Bottom Line: We demonstrate that the simplified region-based analyses that underlay choropleths can provide insights into neuroimaging data comparable to those achieved by using more conventional methods.In addition, the interactive interface facilitates additional insights by allowing the user to filter, compare, and drill down into the visual representations of the data.This enhanced data visualization capability is useful during the initial phases of data analysis and the resulting visualizations provide a compelling way to publish data as an online supplement to journal articles.

View Article: PubMed Central - PubMed

Affiliation: The University of Arizona, Speech, Language, and Hearing Sciences Department, Tucson, AZ, United States of America.

ABSTRACT
This article introduces the neuroimaging community to the dynamic visualization workbench, Weave (https://www.oicweave.org/), and a set of enhancements to allow the visualization of brain maps. The enhancements comprise a set of brain choropleths and the ability to display these as stacked slices, accessible with a slider. For the first time, this allows the neuroimaging community to take advantage of the advanced tools already available for exploring geographic data. Our brain choropleths are modeled after widely used geographic maps but this mashup of brain choropleths with extant visualization software fills an important neuroinformatic niche. To date, most neuroinformatic tools have provided online databases and atlases of the brain, but not good ways to display the related data (e.g., behavioral, genetic, medical, etc). The extension of the choropleth to brain maps allows us to leverage general-purpose visualization tools for concurrent exploration of brain images and related data. Related data can be represented as a variety of tables, charts and graphs that are dynamically linked to each other and to the brain choropleths. We demonstrate that the simplified region-based analyses that underlay choropleths can provide insights into neuroimaging data comparable to those achieved by using more conventional methods. In addition, the interactive interface facilitates additional insights by allowing the user to filter, compare, and drill down into the visual representations of the data. This enhanced data visualization capability is useful during the initial phases of data analysis and the resulting visualizations provide a compelling way to publish data as an online supplement to journal articles.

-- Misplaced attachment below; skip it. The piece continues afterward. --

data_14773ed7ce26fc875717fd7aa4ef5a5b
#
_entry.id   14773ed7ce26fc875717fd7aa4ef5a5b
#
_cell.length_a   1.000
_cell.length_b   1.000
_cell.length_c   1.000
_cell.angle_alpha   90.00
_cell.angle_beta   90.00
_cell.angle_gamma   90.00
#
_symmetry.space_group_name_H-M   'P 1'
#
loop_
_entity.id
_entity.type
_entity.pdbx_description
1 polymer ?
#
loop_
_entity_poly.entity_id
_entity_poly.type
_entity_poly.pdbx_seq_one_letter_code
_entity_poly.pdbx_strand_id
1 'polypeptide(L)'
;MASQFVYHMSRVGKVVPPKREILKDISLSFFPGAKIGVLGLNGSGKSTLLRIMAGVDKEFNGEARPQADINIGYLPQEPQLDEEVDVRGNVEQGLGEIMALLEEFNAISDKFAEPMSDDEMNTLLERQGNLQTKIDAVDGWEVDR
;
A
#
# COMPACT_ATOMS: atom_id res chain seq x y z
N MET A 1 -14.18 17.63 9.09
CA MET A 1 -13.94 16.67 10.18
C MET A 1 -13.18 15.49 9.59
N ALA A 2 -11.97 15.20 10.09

No MeSH data available.


Related in: MedlinePlus